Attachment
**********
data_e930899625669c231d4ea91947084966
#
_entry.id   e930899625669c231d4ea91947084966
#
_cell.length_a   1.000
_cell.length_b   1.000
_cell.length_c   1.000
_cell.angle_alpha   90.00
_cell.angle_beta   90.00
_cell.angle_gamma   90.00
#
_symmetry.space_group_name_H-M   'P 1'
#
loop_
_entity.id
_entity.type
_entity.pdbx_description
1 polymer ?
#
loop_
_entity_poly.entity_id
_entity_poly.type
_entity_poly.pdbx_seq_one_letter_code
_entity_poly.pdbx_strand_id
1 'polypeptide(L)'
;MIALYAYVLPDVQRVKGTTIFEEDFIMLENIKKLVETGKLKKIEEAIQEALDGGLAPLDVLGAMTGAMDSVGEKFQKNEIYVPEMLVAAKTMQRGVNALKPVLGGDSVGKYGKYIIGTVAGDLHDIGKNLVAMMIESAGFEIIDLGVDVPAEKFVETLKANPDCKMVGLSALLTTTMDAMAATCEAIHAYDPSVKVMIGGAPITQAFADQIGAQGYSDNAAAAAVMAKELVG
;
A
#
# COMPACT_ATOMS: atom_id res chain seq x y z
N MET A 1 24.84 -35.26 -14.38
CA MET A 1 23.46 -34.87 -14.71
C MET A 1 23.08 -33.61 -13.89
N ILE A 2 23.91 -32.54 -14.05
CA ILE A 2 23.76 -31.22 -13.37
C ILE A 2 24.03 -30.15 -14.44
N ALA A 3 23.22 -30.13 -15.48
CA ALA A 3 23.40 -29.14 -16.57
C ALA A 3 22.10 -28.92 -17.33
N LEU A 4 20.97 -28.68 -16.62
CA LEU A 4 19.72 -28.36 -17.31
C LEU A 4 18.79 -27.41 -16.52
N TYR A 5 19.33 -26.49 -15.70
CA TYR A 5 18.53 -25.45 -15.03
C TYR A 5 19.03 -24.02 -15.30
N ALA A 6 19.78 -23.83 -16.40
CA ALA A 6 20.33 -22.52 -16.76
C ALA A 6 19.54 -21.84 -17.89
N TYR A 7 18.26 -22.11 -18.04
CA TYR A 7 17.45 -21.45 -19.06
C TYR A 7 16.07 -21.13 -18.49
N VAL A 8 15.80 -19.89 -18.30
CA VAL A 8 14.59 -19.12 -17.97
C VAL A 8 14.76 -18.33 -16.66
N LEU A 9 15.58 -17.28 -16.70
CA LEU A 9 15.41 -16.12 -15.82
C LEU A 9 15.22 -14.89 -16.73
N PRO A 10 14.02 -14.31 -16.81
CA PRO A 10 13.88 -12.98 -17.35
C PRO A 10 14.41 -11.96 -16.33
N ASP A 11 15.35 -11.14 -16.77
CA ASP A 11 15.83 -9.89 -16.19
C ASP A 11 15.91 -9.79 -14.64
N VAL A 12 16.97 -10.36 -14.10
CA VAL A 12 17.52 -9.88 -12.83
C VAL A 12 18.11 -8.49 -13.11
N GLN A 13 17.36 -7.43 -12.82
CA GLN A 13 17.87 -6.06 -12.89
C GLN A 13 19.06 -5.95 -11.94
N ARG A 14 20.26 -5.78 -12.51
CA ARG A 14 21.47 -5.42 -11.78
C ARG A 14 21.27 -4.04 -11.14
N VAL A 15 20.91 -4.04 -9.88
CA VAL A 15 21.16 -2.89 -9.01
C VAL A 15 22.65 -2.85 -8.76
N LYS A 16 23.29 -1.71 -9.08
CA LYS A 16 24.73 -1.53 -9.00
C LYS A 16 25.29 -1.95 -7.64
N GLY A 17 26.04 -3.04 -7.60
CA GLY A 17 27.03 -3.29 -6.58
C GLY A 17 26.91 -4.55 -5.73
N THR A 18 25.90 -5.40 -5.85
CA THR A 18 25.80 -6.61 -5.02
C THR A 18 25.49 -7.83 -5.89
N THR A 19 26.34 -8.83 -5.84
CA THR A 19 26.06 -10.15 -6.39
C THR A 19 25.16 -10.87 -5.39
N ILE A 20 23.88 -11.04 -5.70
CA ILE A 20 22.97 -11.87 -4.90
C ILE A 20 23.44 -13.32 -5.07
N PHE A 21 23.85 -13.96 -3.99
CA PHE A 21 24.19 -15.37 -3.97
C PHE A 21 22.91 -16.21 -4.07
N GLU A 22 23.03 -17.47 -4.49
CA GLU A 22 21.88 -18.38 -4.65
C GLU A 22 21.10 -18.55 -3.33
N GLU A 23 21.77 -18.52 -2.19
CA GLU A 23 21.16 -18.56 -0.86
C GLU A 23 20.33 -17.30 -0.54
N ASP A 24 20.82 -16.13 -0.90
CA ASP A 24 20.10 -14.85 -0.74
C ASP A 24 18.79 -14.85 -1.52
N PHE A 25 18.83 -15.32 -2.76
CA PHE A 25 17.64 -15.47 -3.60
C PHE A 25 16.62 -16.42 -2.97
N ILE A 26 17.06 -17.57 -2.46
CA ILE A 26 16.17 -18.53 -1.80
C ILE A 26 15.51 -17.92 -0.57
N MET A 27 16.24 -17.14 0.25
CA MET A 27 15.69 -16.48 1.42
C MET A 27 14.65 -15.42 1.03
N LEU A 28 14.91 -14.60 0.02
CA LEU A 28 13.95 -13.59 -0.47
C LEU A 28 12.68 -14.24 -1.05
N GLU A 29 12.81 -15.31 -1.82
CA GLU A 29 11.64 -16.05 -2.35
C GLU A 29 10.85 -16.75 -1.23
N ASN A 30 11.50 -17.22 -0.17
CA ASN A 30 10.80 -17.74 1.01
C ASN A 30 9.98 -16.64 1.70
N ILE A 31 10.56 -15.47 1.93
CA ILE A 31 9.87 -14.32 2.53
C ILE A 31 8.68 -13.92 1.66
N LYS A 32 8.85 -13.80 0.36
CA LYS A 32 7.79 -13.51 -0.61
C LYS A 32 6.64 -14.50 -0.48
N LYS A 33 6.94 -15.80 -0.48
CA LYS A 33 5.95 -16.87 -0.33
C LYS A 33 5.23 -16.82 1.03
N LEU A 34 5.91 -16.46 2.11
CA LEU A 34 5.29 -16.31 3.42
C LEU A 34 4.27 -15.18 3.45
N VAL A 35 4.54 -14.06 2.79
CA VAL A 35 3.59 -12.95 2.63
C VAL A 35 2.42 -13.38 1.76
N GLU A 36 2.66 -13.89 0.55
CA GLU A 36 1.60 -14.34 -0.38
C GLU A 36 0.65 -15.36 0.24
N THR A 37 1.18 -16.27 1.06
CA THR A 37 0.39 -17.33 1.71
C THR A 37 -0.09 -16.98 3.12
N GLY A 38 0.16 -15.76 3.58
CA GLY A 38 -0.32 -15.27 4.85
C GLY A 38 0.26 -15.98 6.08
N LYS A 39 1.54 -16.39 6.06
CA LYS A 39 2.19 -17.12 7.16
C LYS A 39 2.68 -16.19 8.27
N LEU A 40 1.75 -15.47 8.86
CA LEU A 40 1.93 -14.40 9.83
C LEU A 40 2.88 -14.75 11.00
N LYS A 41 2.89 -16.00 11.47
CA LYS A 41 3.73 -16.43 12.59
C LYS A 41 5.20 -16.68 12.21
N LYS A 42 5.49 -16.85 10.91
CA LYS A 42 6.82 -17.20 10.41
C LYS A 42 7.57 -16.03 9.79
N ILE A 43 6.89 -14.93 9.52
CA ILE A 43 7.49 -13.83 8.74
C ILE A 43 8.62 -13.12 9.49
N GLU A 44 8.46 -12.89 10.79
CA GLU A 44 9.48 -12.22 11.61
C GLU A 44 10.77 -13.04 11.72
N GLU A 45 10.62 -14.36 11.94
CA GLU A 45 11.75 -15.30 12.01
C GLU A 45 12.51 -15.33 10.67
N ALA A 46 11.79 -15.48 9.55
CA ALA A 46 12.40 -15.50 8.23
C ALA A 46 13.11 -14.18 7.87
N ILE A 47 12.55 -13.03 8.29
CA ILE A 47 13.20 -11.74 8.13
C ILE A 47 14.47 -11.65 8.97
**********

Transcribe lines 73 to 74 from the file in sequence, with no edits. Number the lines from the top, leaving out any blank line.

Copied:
N VAL A 15 20.91 -4.04 -9.88
CA VAL A 15 21.16 -2.89 -9.01